That does not make him any less of a traitor to his country.

    What’s with all this his country crap. We all know this land was stolen from it’s rightful owners by the white man who then systematically tried to erase them from the face of the earth. Down with all of these racist statues of genocidal maniacs.
  • sherbsherb Senior Member Posts: 3,557 Senior Member
    MikeA wrote: »
    What’s with all this his country crap. We all know this land was stolen from it’s rightful owners by the white man who then systematically tried to erase them from the face of the earth. Down with all of these racist statues of genocidal maniacs.

    I don't see what you're getting at here.
  • BuffcoBuffco Senior Member Posts: 10,209 Senior Member
    That does not make him any less of a traitor to his country.

    As defined by 2017 21st century viewpoints, sure.
  • MikeAMikeA Senior Member Posts: 3,633 Senior Member
    sherb wrote: »
    I don't see what you're getting at here.
    I’m being facetious Sherb but give it time. I seriously doubt that these folks are going to stop at the late 1800’s.

    https://www.washingtonpost.com/local/md-politics/md-senate-president-slams-hogan-for-fast-vote-to-remove-taney-statue/2017/08/17/41833b12-8390-11e7-ab27-1a21a8e006ab_story.html?utm_term=.589e4e8e4927
  • fishingcomicfishingcomic Senior Member Posts: 23,311 Senior Member
    Buffco wrote: »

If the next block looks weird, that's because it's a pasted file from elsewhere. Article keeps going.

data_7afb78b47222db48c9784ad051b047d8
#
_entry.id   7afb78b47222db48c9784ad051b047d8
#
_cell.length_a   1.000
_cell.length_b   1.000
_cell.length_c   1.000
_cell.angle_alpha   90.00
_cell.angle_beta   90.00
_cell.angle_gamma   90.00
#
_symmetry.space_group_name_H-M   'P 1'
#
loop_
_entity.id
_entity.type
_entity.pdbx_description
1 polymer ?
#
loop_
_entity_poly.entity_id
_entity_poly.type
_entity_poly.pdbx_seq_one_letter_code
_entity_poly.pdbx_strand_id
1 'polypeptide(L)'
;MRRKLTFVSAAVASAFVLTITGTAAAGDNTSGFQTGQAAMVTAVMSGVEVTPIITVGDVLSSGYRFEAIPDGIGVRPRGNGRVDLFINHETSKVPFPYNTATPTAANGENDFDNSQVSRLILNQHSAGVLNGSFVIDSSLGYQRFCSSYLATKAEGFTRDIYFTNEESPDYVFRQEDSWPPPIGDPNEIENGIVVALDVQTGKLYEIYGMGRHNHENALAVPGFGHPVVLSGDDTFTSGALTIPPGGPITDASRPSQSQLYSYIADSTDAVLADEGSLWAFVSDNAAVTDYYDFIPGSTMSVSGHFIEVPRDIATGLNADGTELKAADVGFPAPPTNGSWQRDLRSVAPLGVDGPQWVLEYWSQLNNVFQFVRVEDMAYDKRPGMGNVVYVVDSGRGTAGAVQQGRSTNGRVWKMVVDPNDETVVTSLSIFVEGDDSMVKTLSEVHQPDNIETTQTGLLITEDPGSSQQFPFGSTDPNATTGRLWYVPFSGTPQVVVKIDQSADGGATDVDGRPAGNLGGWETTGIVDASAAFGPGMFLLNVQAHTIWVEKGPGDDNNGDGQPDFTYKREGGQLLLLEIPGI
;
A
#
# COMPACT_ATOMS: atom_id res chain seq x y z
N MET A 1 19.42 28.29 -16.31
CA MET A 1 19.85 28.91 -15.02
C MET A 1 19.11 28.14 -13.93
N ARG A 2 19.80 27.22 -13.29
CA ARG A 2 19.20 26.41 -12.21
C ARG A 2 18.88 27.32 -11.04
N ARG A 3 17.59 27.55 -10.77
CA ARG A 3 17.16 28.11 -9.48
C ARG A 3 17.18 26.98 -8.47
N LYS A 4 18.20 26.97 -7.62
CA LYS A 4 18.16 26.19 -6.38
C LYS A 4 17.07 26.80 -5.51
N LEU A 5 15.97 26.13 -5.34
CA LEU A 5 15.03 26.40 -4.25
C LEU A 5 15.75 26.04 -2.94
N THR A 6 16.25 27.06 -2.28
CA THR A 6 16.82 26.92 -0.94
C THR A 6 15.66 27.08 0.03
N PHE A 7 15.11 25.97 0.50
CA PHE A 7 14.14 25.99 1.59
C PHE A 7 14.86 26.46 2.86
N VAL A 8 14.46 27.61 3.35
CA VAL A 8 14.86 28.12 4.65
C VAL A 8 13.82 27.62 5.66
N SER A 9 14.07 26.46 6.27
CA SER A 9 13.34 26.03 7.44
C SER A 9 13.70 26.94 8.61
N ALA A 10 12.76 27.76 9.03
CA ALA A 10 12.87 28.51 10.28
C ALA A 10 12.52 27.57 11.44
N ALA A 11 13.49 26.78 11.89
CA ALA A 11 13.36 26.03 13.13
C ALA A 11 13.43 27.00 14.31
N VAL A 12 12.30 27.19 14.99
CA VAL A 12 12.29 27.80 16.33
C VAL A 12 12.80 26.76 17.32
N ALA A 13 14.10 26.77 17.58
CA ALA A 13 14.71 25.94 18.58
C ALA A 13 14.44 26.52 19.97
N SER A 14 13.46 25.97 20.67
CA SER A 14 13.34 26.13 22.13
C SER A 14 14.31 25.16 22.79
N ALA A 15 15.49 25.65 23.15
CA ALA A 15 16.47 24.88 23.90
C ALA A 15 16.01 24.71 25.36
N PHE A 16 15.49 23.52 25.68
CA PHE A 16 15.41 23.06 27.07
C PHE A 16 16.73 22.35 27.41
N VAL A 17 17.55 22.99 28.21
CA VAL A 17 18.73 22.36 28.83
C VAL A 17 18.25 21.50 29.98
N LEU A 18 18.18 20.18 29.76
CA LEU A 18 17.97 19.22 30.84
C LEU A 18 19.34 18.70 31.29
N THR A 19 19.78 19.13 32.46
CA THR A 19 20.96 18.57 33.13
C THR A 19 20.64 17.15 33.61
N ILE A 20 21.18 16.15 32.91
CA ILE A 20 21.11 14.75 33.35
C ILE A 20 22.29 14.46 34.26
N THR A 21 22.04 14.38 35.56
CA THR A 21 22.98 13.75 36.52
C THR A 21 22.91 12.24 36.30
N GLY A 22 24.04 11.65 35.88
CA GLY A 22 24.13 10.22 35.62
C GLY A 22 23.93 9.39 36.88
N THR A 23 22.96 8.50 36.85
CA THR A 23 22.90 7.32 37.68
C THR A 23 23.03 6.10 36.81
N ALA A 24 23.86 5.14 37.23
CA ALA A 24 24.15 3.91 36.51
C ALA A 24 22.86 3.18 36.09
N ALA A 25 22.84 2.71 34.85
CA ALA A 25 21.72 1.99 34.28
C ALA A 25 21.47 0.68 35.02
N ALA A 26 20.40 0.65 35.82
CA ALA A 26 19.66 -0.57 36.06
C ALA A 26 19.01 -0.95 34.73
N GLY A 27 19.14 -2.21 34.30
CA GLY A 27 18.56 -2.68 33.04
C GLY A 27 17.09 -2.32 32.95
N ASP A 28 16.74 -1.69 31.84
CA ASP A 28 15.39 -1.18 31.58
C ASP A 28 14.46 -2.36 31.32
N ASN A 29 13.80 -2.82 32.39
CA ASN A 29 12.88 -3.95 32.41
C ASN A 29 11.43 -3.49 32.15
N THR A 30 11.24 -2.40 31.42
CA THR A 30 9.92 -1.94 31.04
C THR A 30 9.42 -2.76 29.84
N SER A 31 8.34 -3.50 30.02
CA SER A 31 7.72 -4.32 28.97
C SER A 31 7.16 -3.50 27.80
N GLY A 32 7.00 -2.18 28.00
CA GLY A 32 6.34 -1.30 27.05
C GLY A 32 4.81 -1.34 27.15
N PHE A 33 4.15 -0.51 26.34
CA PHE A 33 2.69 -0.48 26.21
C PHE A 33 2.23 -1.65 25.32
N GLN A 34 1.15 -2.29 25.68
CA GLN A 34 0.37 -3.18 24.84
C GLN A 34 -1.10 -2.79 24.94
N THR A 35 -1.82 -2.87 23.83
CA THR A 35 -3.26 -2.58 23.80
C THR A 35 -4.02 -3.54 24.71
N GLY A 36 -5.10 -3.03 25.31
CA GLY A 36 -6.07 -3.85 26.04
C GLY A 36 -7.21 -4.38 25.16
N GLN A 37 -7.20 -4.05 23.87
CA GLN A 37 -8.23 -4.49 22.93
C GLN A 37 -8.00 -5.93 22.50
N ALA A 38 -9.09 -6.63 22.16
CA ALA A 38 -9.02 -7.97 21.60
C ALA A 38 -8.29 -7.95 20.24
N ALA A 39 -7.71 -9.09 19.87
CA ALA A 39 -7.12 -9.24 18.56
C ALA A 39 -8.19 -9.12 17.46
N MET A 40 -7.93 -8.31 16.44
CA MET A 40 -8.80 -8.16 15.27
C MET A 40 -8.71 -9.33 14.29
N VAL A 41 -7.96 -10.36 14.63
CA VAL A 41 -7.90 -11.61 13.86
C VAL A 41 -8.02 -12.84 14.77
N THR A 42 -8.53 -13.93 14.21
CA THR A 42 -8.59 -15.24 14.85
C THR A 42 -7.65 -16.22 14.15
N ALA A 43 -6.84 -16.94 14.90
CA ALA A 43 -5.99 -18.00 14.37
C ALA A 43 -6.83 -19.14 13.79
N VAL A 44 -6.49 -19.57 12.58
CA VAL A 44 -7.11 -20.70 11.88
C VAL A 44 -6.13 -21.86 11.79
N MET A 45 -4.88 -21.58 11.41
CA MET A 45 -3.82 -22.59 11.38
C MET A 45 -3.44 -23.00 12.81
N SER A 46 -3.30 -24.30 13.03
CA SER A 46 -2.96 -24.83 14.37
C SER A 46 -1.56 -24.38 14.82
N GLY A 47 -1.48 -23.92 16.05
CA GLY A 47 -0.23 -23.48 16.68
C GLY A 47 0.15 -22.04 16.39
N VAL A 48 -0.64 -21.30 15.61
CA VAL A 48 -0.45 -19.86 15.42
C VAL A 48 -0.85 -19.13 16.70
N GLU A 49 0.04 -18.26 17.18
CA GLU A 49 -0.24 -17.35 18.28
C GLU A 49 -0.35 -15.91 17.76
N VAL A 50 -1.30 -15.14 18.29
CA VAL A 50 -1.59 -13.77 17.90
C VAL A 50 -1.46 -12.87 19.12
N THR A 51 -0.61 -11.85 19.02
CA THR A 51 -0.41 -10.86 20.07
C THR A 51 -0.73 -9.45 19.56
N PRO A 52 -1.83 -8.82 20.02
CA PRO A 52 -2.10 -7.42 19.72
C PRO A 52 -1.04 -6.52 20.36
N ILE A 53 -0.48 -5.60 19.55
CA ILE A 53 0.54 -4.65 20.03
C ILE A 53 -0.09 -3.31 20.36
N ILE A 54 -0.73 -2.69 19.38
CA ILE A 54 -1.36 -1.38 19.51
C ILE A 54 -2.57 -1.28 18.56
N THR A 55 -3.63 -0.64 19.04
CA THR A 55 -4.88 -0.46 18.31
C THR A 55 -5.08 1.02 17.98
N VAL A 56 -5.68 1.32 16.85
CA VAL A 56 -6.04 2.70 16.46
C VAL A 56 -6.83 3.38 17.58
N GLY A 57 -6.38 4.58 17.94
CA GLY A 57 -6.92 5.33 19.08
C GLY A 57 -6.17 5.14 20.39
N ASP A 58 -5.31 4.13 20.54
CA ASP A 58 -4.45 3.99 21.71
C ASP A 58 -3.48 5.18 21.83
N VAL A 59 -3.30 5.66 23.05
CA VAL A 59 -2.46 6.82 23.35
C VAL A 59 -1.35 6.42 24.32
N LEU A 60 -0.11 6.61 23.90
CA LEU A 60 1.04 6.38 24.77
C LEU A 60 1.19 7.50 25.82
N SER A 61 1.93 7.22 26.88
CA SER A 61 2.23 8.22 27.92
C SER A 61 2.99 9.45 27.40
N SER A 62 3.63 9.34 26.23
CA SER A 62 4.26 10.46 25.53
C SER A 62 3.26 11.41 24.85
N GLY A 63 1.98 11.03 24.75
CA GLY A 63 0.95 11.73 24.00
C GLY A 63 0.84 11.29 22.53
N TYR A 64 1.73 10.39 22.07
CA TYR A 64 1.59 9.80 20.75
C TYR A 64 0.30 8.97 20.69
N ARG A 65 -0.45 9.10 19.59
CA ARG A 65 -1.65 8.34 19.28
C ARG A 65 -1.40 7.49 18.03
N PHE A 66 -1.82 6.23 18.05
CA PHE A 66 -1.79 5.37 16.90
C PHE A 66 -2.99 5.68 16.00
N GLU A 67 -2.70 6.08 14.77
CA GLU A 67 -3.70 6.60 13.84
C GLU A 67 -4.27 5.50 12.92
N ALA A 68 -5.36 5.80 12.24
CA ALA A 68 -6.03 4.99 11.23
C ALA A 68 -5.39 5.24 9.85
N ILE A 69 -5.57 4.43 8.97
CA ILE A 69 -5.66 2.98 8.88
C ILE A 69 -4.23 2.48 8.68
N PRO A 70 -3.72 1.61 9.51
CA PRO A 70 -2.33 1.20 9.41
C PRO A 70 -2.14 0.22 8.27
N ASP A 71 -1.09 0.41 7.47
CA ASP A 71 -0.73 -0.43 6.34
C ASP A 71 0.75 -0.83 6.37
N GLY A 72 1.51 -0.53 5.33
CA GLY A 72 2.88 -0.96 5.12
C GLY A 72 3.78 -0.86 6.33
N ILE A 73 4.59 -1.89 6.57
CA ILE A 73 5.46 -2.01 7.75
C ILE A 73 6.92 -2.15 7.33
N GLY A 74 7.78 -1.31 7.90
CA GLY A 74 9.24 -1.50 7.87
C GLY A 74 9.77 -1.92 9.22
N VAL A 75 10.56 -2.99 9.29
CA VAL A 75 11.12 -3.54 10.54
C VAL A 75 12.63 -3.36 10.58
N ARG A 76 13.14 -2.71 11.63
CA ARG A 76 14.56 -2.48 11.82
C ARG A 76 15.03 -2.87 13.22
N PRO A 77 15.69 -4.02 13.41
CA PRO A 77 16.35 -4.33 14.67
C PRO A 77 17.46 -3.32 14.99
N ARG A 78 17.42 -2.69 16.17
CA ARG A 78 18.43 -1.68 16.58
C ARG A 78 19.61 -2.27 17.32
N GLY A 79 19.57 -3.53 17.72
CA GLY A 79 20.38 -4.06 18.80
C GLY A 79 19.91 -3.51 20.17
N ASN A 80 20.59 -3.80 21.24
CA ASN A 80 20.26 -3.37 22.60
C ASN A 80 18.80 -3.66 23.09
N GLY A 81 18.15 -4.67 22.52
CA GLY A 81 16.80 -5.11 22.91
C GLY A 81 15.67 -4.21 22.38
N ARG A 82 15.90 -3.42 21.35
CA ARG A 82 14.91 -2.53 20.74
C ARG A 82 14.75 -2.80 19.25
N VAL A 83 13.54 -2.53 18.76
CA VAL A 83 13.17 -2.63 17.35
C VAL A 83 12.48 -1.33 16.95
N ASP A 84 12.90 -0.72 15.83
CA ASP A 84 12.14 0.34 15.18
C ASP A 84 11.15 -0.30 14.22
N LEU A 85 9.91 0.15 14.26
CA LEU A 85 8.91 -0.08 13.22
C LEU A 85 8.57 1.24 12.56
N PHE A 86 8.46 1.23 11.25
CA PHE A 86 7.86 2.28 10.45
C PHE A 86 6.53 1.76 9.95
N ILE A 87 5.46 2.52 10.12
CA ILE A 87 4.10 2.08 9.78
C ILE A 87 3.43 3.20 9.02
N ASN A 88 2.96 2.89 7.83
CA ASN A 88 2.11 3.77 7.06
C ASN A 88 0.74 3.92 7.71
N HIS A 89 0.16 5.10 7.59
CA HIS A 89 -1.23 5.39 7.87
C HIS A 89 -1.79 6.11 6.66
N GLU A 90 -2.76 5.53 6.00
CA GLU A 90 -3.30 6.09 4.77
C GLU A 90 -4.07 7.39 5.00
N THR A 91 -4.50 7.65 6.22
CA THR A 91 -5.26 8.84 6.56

As defined by 2017 21st century viewpoints, sure.

    No, those states ratified a constitution and then violated that constitution and tried to destroy the Republic. In fact they fired the first shots.
    'I've spoken of the Shining City all my political life. …In my mind it was a tall, proud city built on rocks stronger than oceans, windswept, God-blessed, and teeming with people of all kinds living in harmony and peace; a city with free ports that hummed with commerce and creativity. And if there had to be city walls, the walls had doors and the doors were open to anyone with the will and the heart to get here. That's how I saw it, and see it still.'" Ronald Reagan
  • sherbsherb Senior Member Posts: 3,557 Senior Member
    MikeA wrote: »

    Honestly, I think this movement has a very limited shelf life. Pulling down the monuments is unpopular and elected officials tend to have better instincts for this type of thing than journalists. Once it starts costing them votes, it will end. Right now, removing the monuments is popular because the **** want them (Next flashpoint: Lexington Ky) and public officials cannot kowtow to ****. Once it spreads beyond that, its going to become unpopular fairly quickly.
  • NZ IndicatorNZ Indicator Senior Member Posts: 9,941 Senior Member
    MikeA wrote: »

    So easy for people to become offended these days. Especially by a statue. Unreal.
  • BushartBushart Senior Member Posts: 2,426 Senior Member
    So easy for people to become offended these days. Especially by a statue. Unreal.

    If only the same energy was put into real life homeless people living in an alley as some cast guy sittin on a horse perchin the pigeons
  • NZ IndicatorNZ Indicator Senior Member Posts: 9,941 Senior Member
    Bushart wrote: »
    If only the same energy was put into real life homeless people living in an alley as some cast guy sittin on a horse perchin the pigeons
    Right?!

    Sent from my SM-G900V using Tapatalk
  • Shawn C.Shawn C. Senior Member Posts: 6,576 Senior Member
    Oh look, now the conservatives want to help the poor & homeless people! Lol
  • Shawn C.Shawn C. Senior Member Posts: 6,576 Senior Member
    And if I come across as snarky I've been awake for 26 hours straight and have to sit in an uncomfortable airport chair for the next hour while watching fat-**** Chicogoans parade around in their World Series Championship hats and t-shirts.
    And my goddamned back hurts.
  • BushartBushart Senior Member Posts: 2,426 Senior Member